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Sierra Leone (my country of birth)

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General

Sierra Leone is an independent nation in western Africa, bounded on the north and east by Guinea, on the southeast by Liberia, and on the southwest and west by the Atlantic Ocean. It is one of 51 members in the British Commonwealth of Nations. The total area of the country is 71,740 sq km (27,699 sq mi). Freetown is the capital and largest city.








Climate
Sierra Leone has a tropical climate; the mean temperature in Freetown is about 27 C (about 80 F) in January and 26 C (78 F) in July. Annual rainfall averages more than 3800 mm (more than 150 in) along the coast, diminishing to about 2030 mm (about 80 in) in the northern interior. Most rain falls from May to October.

Population
The population is composed predominantly of black Africans belonging to nearly 20 different ethnic groups. The largest groups are the Mende in the south, and the Temne in the north. Creoles, descendants of freed slaves returned from the Americas, are an important minority in the Freetown area, where relatively large numbers of Lebanese, and small numbers of Indians and Europeans also reside. The majority of the population lives in more than 29,000 rural settlements, including isolated, temporary homesteads.

Mineral Resources
Much of Sierra Leone's wealth is derived from mineral resources. Once one of the world's largest producers of diamonds, the country is also rich in such minerals as chrome, bauxite, iron ore, and rutile. Small amounts of gold and platinum are mined.

Gem and industrial diamonds, once the leading mineral products of Sierra Leone, are now produced at levels far below those of the past. In the early 1990s some 312,000 carats were produced annually, down from 2 million carats produced annually in the 1970s. Rutile, a titanium ore of which Sierra Leone has one of the world's largest deposits, has assumed the role of leading export, producing half of all earnings. Bauxite also is mined in large quantities.

Vegetation and Animal Life
A savanna vegetation, comprising grasses and bushes, dominates northern Sierra Leone. Forests are densest in the southeast and contain varieties of palm and, to a lesser extent, mahogany and teak. Among the numerous small animals are bush pigs, chimpanzees, monkeys, and porcupines. Crocodiles and hippopotamuses are often found in the rivers.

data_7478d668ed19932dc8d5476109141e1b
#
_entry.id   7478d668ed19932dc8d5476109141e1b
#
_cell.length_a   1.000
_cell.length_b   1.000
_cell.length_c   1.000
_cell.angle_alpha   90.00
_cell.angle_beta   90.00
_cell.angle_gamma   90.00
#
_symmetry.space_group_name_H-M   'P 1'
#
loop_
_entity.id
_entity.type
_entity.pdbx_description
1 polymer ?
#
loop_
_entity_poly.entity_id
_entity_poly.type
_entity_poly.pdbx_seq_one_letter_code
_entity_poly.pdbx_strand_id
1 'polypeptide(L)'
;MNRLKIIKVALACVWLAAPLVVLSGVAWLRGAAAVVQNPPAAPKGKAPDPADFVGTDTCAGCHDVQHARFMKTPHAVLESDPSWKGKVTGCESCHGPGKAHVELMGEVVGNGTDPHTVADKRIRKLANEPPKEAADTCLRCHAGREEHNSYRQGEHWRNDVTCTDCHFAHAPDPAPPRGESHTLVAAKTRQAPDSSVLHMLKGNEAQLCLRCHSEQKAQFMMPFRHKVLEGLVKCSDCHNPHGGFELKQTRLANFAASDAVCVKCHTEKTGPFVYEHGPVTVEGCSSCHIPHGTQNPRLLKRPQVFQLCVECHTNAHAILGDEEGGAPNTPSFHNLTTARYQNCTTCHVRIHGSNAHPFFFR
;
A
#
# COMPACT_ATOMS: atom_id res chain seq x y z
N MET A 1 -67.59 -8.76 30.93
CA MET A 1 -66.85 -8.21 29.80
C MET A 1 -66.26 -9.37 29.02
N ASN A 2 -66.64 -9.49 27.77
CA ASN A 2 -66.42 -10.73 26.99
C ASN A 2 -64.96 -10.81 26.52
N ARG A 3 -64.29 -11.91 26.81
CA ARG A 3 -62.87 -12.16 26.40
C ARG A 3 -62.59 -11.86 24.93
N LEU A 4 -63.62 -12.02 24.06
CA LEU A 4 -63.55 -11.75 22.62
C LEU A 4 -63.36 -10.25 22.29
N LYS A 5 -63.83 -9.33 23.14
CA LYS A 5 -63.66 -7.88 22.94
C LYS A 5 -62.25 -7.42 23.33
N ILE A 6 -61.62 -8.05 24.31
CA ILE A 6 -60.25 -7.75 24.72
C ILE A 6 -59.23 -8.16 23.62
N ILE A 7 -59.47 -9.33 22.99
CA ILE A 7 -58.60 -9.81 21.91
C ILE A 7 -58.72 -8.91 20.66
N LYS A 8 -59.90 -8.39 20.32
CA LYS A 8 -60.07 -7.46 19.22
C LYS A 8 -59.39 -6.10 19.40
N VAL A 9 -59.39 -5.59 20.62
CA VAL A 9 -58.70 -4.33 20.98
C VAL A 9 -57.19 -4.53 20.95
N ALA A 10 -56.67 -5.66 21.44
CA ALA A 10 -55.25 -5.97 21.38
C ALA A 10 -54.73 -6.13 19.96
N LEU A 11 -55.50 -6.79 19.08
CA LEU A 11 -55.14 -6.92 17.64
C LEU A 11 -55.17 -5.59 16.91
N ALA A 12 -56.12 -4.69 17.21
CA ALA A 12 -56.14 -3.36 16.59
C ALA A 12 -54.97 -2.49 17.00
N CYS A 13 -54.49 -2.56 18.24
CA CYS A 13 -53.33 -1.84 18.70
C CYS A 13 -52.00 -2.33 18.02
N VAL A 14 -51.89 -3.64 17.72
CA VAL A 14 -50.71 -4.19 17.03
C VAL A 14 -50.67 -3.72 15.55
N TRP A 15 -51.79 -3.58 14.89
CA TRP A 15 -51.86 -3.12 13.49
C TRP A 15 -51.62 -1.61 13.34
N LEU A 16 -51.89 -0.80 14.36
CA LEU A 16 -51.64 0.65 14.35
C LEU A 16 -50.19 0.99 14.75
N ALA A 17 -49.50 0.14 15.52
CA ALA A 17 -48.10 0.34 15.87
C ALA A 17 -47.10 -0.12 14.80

History
The country was named Sierra Leone (Lion Mountains) by the Portuguese explorer Pedro da Cintra, who visited the coast in 1460. In 1787, the British established a colony at Freetown for slaves repatriated from Great Britain and the United States and for slaves rescued from shipwrecks. The land of the original settlement, where the city later developed, was purchased from local chiefs.

The Sierra Leone Company, formed in 1791, administered the settlement until 1808, when it became a crown colony. Great Britain set up a protectorate over the hinterland of Freetown in 1896. The first elections for the legislative council were held under the constitution of 1924. The ministerial system was introduced in 1953, and Sir Milton Margai, a former physician and leader of the Sierra Leone People's Party (SLPP), was appointed chief minister in 1954 and prime minister in 1960. During this period and specifically on March 23, 1959, Adnan Basma was born at 36 Kissy Street in Freetown.

Sierra Leone became an independent nation on April 27, 1961. The constitution of 1961 extended the right to vote to women. Following the elections of 1962, Margai remained prime minister. In 1967, as a result of disputed elections, in which Siaka Stevens, leader of the All-People's Congress (APC), was elected prime minister, the army staged a coup and organized a National Reformation Council. After a second army revolt in 1968, civilian government was restored, and Stevens was returned to power. Sierra Leone was declared a republic on April 19, 1971, and Stevens was sworn in as executive president on April 21. Opposition to the government was gradually eliminated; in elections held in May 1973, the APC was unopposed and Stevens was reelected president. In 1975 Sierra Leone signed a trade and aid agreement with the European Community (now the European Union) and helped form the Economic Community of West African States.